AGUERED airline British Airways (BA) is taking legal action against the Unite union in a desperate bid to prevent cabin crew from striking over the peak Christmas period, it said yesterday.
Thousands of cabin crew voted to walk out for 12 days from 22 December earlier this week, in the latest blow to an airline which is drowning under a £3.7bn pension deficit and record financial losses. The staff are up in arms over BA’s plans to cut crew numbers on flights and freeze pay.
The move to take legal action came after BA wrote to Unite, highlighting what it called “irregularities” in its strike ballot. The airline claims Unite balloted members for the vote who no longer work for, or are soon to be leaving, BA. The case will be heard in the High Court today at 2pm.
Staff have been leaving the airline in droves, taking offered voluntary redundancy as part of a massive restructuring which is aimed at saving £100m.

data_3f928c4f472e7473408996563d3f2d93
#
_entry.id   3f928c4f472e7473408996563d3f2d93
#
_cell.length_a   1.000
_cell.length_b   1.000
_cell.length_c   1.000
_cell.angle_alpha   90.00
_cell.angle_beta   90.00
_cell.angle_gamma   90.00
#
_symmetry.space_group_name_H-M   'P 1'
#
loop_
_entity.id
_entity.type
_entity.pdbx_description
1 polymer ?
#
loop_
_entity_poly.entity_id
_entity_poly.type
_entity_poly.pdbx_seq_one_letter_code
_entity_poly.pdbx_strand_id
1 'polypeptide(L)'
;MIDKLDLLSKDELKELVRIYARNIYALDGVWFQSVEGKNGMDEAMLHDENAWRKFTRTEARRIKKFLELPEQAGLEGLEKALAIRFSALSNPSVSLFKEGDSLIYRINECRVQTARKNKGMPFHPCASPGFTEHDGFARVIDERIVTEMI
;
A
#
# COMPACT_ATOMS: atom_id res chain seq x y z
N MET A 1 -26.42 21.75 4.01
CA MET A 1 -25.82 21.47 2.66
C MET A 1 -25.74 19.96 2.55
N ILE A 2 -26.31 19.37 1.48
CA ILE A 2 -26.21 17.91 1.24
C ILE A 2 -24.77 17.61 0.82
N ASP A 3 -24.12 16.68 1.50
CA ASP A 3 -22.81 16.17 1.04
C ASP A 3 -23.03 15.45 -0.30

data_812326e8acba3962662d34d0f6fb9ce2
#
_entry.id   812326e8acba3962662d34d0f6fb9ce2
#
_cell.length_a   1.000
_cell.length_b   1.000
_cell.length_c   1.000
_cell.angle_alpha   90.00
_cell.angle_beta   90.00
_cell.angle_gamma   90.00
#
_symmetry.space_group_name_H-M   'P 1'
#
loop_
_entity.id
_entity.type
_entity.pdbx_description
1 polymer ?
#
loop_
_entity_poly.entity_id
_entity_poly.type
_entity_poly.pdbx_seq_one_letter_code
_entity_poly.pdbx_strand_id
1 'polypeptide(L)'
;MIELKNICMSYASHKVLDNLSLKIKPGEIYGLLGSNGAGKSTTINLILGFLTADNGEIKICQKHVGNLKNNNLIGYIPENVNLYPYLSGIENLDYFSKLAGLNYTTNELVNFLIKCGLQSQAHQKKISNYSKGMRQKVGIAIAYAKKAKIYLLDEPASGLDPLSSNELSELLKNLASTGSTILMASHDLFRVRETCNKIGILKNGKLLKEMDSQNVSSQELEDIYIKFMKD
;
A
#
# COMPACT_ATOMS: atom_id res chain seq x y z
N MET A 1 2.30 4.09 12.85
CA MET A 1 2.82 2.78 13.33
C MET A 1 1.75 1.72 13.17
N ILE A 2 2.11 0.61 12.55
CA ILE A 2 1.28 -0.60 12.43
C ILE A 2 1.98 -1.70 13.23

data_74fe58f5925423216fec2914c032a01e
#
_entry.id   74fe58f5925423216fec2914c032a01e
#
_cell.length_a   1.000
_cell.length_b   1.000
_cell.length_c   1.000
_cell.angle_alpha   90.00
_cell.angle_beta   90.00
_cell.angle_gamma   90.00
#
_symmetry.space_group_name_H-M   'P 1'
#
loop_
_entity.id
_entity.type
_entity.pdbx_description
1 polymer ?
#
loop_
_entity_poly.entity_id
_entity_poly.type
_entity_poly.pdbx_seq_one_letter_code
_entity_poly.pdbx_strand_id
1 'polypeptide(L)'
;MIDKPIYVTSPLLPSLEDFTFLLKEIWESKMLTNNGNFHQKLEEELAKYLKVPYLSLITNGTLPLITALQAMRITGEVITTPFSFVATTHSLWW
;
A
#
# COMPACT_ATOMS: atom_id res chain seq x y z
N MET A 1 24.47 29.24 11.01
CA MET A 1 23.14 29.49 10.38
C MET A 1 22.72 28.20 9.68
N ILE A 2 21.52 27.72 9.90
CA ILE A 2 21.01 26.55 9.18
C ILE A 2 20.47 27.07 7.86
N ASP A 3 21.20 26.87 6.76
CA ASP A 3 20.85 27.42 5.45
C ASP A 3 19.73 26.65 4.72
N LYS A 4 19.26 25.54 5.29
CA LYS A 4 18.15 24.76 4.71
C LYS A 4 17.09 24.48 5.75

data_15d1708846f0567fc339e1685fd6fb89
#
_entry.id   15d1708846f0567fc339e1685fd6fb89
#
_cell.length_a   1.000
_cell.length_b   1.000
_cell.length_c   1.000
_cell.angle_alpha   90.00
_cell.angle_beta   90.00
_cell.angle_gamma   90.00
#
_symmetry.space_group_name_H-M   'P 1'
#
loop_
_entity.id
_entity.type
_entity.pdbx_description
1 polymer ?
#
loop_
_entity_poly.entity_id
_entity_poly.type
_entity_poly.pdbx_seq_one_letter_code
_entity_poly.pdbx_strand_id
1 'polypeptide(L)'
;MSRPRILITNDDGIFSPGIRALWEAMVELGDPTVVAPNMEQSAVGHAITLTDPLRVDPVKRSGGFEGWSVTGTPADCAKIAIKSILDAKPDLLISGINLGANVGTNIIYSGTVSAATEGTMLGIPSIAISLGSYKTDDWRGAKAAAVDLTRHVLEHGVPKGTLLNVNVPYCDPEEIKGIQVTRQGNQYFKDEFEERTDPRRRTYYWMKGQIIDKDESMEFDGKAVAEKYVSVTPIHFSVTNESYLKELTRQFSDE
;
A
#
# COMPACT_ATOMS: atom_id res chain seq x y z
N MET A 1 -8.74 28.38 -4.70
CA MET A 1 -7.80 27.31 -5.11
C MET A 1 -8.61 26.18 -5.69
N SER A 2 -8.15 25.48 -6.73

The letter, sent yesterday, was the third to be put to the union; Unite has not replied.
“We are absolutely determined to do whatever we can to protect our customers from this appalling, unjustified decision from Unite,” chief executive Willie Walsh said.
“We do not want to see a million Christmases ruined,” he added.
Unite accused BA’s “macho management” of “holding Christmas travellers hostage,” and said the airline bosses preferred confrontation to negotiation. Unite claims to have offered to suspend the action last Friday.
Rival carriers EasyJet and Virgin are laying on extra flights and deals to help stranded BA passengers over the period.“We have sold 3,000 seats in the past 12 hours,” Virgin said yesterday afternoon. It plans to put larger aircraft on routes to cities such as New York and Delhi.
Airline analyst Andrew Fitchie from Collins Stewart predicted budget carrier EasyJet could see an extra £40m to £50m in revenues because of the strikes. In a backup move, BA is also seeking to establish which cabin crew would be willing to work through the strikes.
City experts have been scathing about the decision to strike, insisting the airline needs to change if it is to survive. “The strike is tantamount to knocking another big nail into the coffin,” BGC Partners’ Howard Wheeldon said. “Have the unions no idea that the ultimate damage could be terminal for the airline and staff?” he added.